WASHINGTON — President Biden said on Tuesday that the United States would send Ukraine advanced rocket systems and munitions that would enable it to more precisely target Russian military assets inside its borders.
In an Op-Ed published online Tuesday evening by The New York Times, Mr. Biden said the delivery of the advanced rocket systems would enable Ukraine to “fight on the battlefield and be in the strongest possible position at the negotiating table.”
Mr. Biden’s administration has already sent Ukraine billions of dollars worth of antitank and antiaircraft missiles, unmanned aerial vehicles, helicopters and other military equipment as the country seeks to repel Russia’s three-month-old invasion.
As the war has dragged on, the Biden administration has gradually widened the array of weaponry it has provided to the Ukrainians. But top administration officials have been concerned about provoking a broader war with President Vladimir V. Putin of Russia by providing weapons that could allow Ukraine to strike deep inside his country.
In his article, Mr. Biden stressed that the new rockets would be used to “strike key targets on the battlefield in Ukraine.” And he said the United States was not seeking to engage Russia in a broader conflict.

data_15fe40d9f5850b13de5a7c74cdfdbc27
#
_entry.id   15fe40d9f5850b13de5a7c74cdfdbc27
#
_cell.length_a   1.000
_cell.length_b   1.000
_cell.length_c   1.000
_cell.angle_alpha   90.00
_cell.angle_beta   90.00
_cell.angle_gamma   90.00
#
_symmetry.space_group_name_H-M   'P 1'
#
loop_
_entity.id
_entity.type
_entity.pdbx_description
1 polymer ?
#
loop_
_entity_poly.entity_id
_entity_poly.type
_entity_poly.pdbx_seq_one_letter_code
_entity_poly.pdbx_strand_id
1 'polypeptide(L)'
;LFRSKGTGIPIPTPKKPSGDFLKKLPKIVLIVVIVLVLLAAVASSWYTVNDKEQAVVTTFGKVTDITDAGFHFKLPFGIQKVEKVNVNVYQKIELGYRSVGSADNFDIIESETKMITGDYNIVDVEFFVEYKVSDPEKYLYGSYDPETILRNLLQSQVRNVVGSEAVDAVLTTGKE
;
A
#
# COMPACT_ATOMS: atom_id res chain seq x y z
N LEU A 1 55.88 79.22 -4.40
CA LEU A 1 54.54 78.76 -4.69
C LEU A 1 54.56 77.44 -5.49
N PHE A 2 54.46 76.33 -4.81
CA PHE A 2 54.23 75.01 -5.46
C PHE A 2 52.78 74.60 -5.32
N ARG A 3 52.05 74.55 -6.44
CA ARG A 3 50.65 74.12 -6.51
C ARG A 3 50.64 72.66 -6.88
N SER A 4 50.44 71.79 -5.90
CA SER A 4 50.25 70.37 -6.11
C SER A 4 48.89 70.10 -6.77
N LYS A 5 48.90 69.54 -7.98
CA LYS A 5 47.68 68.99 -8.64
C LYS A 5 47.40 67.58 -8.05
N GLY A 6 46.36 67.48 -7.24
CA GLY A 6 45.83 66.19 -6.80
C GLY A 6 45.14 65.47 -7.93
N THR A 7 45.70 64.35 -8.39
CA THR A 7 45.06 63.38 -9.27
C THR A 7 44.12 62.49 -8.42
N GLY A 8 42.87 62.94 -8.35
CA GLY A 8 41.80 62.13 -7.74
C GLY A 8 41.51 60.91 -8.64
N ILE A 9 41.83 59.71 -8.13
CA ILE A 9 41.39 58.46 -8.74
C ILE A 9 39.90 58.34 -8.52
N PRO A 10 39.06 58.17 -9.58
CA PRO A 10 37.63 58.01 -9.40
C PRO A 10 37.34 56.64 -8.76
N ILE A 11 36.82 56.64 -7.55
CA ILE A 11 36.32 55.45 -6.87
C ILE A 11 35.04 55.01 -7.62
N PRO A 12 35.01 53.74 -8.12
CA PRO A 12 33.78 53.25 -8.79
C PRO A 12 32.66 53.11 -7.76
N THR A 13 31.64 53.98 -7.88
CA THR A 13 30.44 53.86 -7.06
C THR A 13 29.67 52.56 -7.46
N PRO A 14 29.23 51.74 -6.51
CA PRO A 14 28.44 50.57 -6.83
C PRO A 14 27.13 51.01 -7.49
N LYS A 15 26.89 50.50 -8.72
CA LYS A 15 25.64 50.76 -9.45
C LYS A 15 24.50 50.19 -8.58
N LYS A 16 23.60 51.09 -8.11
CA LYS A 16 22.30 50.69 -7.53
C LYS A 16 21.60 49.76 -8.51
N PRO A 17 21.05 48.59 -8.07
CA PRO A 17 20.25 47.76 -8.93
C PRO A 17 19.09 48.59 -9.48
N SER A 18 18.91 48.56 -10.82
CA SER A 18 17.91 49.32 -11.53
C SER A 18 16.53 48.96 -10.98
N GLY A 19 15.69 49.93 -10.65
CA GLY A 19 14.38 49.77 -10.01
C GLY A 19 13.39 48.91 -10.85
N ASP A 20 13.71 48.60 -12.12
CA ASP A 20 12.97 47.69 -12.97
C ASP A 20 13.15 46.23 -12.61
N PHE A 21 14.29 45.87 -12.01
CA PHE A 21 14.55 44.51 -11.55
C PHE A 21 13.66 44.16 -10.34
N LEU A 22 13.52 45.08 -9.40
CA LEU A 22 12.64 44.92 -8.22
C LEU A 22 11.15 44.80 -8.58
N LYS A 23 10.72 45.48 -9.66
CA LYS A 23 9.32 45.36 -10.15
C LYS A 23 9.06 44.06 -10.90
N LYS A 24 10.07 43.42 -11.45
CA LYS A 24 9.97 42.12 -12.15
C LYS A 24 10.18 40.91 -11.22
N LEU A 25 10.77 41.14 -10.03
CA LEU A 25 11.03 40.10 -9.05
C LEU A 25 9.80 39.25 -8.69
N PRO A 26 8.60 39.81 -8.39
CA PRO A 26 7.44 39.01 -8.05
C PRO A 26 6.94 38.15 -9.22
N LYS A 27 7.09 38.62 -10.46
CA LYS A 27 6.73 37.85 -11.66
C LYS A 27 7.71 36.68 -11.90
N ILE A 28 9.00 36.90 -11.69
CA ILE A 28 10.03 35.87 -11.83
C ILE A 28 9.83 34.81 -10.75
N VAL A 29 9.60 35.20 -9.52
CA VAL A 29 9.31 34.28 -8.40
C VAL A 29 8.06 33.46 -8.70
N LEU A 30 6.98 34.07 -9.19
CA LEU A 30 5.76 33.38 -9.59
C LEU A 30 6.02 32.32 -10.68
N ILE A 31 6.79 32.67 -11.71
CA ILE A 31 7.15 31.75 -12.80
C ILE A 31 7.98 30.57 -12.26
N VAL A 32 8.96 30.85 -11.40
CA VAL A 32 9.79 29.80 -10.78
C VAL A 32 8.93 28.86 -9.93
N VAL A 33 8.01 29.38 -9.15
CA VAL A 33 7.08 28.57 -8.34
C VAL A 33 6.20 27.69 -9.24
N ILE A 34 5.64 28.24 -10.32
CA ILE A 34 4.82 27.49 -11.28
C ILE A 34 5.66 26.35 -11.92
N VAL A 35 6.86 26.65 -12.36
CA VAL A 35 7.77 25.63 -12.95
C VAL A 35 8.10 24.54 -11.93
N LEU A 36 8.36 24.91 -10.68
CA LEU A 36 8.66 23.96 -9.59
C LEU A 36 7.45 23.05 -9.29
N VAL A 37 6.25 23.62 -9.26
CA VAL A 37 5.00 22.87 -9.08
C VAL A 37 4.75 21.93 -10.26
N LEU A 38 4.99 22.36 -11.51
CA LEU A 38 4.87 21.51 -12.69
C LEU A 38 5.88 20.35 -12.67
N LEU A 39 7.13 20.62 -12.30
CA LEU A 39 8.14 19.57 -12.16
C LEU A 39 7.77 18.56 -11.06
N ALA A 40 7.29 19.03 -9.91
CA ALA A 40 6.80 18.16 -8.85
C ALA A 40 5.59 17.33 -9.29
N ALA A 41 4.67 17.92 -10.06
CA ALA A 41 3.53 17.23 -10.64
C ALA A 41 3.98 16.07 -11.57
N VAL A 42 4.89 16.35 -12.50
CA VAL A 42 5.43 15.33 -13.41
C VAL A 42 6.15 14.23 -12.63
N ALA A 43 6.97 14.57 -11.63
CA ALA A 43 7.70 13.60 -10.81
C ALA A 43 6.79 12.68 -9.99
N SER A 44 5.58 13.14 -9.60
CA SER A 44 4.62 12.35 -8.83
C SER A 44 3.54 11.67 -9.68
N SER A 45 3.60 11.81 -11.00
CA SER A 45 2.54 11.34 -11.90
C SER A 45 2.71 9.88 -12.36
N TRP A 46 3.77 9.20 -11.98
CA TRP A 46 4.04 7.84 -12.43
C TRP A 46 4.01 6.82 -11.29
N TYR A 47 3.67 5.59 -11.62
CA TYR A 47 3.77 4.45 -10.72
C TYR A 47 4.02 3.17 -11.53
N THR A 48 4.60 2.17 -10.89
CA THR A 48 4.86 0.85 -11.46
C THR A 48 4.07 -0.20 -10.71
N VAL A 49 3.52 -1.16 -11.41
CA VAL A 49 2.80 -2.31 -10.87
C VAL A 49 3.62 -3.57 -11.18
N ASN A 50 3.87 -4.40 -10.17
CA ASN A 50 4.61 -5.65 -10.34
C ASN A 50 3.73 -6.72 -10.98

He stated bluntly that he did not seek to overthrow Mr. Putin, despite his off-the-cuff remarks during a speech in Poland earlier this year, when he said the Russian president “cannot remain in power.”
On Tuesday, Mr. Biden presented a different view.
“We do not seek a war between NATO and Russia,” he said. “As much as I disagree with Mr. Putin, and find his actions an outrage, the United States will not try to bring about his ouster in Moscow.”
He added: “So long as the United States or our allies are not attacked, we will not be directly engaged in this conflict, either by sending American troops to fight in Ukraine or by attacking Russian forces.”
Mr. Biden had told reporters on Monday that “we’re not going to send to Ukraine rocket systems that can strike into Russia.”
Officials have not supplied details on exactly which types of rockets the United States will provide. The one used most often by the Pentagon is the M31 GMLRS—for Guided Multiple Launch Rocket System—a satellite-guided precision weapon that carries roughly the same explosive power as a 500-pound bomb dropped from the air.
It can fly more than 40 miles, well beyond the range of any artillery Ukraine now uses. According to a report published by the Congressional Research Service in June, the Pentagon has spent approximately $5.4 billion to buy more than 42,000 such rockets since 1998.
But Mr. Biden made clear in his Op-Ed on Tuesday that the administration was ready to provide more advanced weapons to Ukraine as the Russian military makes gains in the eastern part of the country.
“Standing by Ukraine in its hour of need is not just the right thing to do,” he wrote. “It is in our vital national interests to ensure a peaceful and stable Europe and to make it clear that might does not make right.”